I knew quite a few folks, mostly from our days at Harmony School in Occidental. People who know me and my kids and were actually around when Ben had his first serious experience with surgery, brain surgery, over four years ago. Of course, these folks want to know how Ben is and so, I told them. Mostly they were shocked to hear he was back in Philly for another surgery. It's like whiplash how fast the turn around was for this one.

At one point I stood with a few moms who were there for me four plus years ago. Moms who drove down to Oakland to take me out to dinner after Ben had been in the hospital for seven weeks, had had three surgeries and still wasn't healing. They all piled in a car and drove down to take me out for a diversionary dinner at which I learned that not only was I not the only one with a kid who'd spent time in the hospital, but every single one of us had a kid who at one time or another had spent time in the hospital. Every. Single. One.

Toby and I had another stop today. We were attending a gathering at our friends Anna and Dennis' home. Anna fought breast cancer two years ago and they just found four more tumors in her chest. So we gathered to bless her with our words, prayers and songs. I had my guitar with me and I led the group in some beautiful melodies of hope and healing.

Yesterday, just a day after Ben's surgery I felt such overwhelming lack of ambition. I was deflated, like a popped balloon. Looking back over the few weeks preceding the surgery I could add up the anxiety, the anticipation, the dread, the desire for it all to be over. And following that crescendo, Friday the surgery came and went in such a blur (I was truly asleep for most of it) and the relief was so strong to have come through, that Ben was okay, that it was over. The day after is always the day after. It's not a cliche for nothing. My day after was not so horrible, I suppose, but it still took me a bit by surprise.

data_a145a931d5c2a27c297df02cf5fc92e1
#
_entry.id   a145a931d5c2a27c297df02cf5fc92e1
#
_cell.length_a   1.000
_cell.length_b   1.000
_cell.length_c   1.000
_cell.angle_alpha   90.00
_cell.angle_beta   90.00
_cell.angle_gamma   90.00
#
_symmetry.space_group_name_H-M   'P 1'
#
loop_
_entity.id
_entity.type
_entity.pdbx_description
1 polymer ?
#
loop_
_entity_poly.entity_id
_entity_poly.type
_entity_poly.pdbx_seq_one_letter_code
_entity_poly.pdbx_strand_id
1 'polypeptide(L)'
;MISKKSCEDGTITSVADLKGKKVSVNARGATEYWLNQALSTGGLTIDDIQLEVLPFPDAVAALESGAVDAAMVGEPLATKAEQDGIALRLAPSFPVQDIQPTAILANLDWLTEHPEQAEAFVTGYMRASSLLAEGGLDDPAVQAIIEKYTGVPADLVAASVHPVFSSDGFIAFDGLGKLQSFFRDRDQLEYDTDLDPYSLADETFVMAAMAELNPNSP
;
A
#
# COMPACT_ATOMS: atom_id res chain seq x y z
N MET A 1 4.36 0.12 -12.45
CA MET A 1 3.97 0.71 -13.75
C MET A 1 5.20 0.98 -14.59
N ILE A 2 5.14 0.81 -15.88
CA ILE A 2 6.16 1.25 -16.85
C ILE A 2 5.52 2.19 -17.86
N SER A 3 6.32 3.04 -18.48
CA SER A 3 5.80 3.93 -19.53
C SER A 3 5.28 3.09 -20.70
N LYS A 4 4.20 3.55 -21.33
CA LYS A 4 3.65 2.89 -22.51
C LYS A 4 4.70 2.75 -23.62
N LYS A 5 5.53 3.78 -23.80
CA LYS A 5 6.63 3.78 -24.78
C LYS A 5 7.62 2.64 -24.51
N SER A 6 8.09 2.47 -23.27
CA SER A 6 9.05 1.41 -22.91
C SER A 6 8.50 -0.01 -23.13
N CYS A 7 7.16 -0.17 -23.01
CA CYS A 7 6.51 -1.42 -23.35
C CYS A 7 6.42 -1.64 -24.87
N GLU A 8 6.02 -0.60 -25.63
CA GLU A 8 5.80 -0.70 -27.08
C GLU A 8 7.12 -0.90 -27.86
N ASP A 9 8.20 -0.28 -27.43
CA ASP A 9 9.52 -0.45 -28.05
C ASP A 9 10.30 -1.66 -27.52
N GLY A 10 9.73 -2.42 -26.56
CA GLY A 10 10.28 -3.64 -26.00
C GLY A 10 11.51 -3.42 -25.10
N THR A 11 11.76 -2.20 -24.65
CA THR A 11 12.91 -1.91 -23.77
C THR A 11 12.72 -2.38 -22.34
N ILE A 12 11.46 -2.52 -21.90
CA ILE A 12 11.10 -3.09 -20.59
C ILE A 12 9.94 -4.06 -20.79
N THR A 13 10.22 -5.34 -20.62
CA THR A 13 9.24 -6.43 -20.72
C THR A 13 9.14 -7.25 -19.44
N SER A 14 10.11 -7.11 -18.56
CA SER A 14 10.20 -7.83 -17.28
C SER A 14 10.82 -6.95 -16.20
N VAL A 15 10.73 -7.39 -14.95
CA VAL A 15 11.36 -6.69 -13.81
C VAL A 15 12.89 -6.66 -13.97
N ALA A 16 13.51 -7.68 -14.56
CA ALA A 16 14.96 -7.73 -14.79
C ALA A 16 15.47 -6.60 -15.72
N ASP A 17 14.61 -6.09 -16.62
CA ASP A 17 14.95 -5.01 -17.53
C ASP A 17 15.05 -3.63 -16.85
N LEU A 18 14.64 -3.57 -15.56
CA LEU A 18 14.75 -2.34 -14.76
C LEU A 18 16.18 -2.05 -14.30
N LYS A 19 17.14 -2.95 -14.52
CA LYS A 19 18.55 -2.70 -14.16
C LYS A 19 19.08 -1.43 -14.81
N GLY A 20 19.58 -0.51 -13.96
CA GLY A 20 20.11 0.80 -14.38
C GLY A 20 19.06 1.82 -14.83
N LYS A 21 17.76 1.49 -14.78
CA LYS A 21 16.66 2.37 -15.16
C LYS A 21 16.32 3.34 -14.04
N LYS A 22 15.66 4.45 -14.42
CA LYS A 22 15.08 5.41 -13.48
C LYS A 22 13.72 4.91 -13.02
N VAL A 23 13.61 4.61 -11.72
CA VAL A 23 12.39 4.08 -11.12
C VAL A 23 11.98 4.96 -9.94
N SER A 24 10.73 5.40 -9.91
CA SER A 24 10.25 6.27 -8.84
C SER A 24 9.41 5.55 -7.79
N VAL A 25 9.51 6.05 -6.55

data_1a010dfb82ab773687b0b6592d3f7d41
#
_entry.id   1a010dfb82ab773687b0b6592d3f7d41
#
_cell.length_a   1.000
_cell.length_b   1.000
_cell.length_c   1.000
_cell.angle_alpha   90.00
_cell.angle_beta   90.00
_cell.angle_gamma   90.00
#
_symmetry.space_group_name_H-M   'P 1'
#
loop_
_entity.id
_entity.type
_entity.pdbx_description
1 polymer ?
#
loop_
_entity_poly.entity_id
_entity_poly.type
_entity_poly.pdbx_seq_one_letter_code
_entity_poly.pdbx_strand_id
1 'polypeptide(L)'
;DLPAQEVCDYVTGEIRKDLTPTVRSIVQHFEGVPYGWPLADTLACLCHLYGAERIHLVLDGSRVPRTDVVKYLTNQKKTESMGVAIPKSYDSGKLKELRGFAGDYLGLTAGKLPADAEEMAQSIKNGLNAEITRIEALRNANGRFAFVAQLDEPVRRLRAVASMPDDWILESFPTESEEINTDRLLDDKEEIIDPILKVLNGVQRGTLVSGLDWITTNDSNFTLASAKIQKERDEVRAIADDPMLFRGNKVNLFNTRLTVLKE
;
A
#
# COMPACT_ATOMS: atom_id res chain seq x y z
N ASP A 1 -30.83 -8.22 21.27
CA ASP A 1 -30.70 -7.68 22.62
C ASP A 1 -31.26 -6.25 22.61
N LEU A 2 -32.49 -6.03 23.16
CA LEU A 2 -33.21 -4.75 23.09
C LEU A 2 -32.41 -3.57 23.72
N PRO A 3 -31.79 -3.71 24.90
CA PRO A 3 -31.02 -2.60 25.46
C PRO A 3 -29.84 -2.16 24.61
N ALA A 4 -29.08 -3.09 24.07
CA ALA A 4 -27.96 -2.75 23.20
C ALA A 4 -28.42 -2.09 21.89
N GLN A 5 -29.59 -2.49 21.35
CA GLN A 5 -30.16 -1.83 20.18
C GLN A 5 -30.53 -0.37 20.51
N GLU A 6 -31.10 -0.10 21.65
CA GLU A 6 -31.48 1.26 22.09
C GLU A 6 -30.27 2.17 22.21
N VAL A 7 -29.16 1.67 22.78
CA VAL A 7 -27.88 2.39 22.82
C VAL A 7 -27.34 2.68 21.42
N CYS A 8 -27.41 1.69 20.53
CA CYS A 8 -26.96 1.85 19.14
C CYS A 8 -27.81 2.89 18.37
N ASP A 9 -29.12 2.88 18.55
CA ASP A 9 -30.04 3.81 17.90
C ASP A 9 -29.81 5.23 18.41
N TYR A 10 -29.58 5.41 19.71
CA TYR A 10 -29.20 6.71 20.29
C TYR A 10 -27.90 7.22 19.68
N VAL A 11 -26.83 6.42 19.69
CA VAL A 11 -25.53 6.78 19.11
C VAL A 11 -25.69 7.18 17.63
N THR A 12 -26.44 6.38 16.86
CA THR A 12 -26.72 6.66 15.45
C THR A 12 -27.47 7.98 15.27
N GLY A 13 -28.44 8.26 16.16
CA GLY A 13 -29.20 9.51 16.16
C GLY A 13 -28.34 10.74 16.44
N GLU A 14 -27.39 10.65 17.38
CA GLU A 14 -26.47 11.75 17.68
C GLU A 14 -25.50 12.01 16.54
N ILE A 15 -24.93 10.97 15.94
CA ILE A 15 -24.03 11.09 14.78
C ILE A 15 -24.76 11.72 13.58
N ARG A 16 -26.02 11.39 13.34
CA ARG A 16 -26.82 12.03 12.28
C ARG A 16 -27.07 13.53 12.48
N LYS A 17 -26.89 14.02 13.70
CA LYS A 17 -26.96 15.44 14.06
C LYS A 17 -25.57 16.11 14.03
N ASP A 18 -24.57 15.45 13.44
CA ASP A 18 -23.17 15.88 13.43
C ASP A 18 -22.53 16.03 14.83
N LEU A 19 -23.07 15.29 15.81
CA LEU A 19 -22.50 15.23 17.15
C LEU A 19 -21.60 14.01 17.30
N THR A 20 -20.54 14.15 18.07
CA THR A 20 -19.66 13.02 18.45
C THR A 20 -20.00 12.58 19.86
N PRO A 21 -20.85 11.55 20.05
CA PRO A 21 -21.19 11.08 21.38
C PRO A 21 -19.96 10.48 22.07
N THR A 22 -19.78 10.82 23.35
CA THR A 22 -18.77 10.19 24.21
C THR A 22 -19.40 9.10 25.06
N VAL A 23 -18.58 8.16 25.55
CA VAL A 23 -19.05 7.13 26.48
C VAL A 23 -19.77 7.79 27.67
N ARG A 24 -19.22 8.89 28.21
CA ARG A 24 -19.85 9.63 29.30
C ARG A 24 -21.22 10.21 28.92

As Toby and I were leaving James' picnic we got a call from Ben who had spent the whole day in pain. For some reason today was a hard day, but I've been told the third day after surgery is hard. That was today. Full of pain. (Have I mentioned how much I hate being on the other side of the country from my baby who is in pain?) He spent the day in bed. Grandma Joyce came to visit from New York. Dan the concierge brought him a popscicle. He's got his meds, so they're dealing with it. But, sheesh, I'm so tired of the pain...and it's not even mine.

I suppose I tell you all of this because we talked about blessings today at Anna and Dennis'. And Sarah's party was all about gratitude. And truly, when I have some energy I am so totally grateful for my friends, for hugs, for the popscicles and emails the blessings we get from our communities.

But in order to really see the blessings, there seems to be so much pain. Months of chemo or surgical wounds healing. Tears shed by a little brother missing his big brother while he's away. The anxiety and anger that fills my stomach as we wait to hear the results of a test. It feels like too much at times. And yet, I realize it's what life is all about. Every single one of us has wounds and loss and grief and where would we be without each other?

So, thank you for caring about me and thank you for accepting my songs of healing. This is not the end of my story, but I have a sniffly child sitting next to me who needs a hug.